most of the great painters, he has accordingly left behind him a
greater number of pictures than almost any other master. He is said to
have expressed great regret on his death-bed, that he should be obliged
to quit the world at the moment when he had begun to make some little
progress in his art. A shorter life than Bassano's, is, however,
sufficient to establish the reputation of an artist. _Raphael_ died in
his 37th year, but public opinion has placed him at the head of his art
for _general proficiency_.

There are several excellent hotels in Brussels which command a view of
the park. I was at one of these, the _Hotel de Bellevue_, and found the
hour of the _table d'hote_ had been changed to accommodate the English,
to four o'clock, at least two hours later than the usual time; but as
the company consisted always entirely of English it was but reasonable
they should fix the hour. The dinner here more resembled an _English
one_ than any I had hitherto seen on the Continent, and reminded me of
the public tables at Cheltenham.

Brussels was some months since a very _cheap_ residence, but I have
been assured, that the prices of most articles have more than doubled
since our troops first arrived here. Living at an hotel here is nearly
as expensive as in London; but no doubt there is a considerable saving
in the expences of a family who are recommended to honest trades-people.
There are still a number of good houses to be let, notwithstanding the
great influx of English, many of whom have engaged houses for _four or
five years_, on terms which seem _very reasonable_ to those accustomed
to the _London prices_.

The country round Brussels presents several excursions which would
probably have better answered my expectations had the weather been more
favourable. The Abbey of _Jurourin_, was a country seat of the princes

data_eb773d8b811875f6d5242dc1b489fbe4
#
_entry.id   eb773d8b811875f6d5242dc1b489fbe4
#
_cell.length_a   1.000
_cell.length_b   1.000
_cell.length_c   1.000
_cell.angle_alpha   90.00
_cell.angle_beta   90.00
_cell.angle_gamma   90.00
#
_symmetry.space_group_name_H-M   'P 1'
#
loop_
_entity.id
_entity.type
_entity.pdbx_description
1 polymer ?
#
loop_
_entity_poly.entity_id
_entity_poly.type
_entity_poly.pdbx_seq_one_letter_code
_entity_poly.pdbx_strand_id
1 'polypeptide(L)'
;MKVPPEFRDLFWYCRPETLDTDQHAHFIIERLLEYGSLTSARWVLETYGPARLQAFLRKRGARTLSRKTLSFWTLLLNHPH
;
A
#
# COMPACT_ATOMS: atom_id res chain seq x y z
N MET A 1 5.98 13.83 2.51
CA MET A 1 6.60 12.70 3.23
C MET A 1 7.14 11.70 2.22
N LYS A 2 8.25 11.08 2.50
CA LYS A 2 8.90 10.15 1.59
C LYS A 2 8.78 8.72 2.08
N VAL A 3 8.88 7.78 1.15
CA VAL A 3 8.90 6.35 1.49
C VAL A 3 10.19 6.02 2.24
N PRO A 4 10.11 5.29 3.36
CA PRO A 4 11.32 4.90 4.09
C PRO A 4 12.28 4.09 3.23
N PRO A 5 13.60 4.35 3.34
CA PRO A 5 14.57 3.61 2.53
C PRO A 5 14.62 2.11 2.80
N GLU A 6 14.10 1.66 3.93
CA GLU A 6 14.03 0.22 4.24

of the Austrian family, and was formerly famous for its menagerie. The
forest of _Sogne_ is of great extent; and its numerous avenues, which
now had a sombre appearance, are, no doubt, in summer, much frequented
by the inhabitants of Brussels. This forest was the property of the
Emperor of Germany, and is said to have produced an annual revenue of
one million of florins.

The prison, or house of correction, at _Vilvorde_, is worthy of
attention, from the excellent manner in which it is conducted. Those who
wish for the introduction of some improvements into our workhouses,
might surely derive many useful hints from the manner in which similar
establishments are conducted abroad; and although I have never thought
much on the subject, yet I did not fail to remark the cleanliness,
regularity, and industry, which prevailed here and in another place of
the same kind near Berne.

Brussels is seen to great advantage from the ancient ramparts which
surround it. I went entirely round the city in about two hours, and
afterwards attended divine service, which was performed in English, to a
congregation which proved the great number of English now here. There
are at present but _few very strongly fortified cities_ in Belgium,
compared with the vast number which it formerly contained. The period is
past, when, after the ablest engineers had exerted their utmost skill
in the construction of fortifications around its cities, generals, not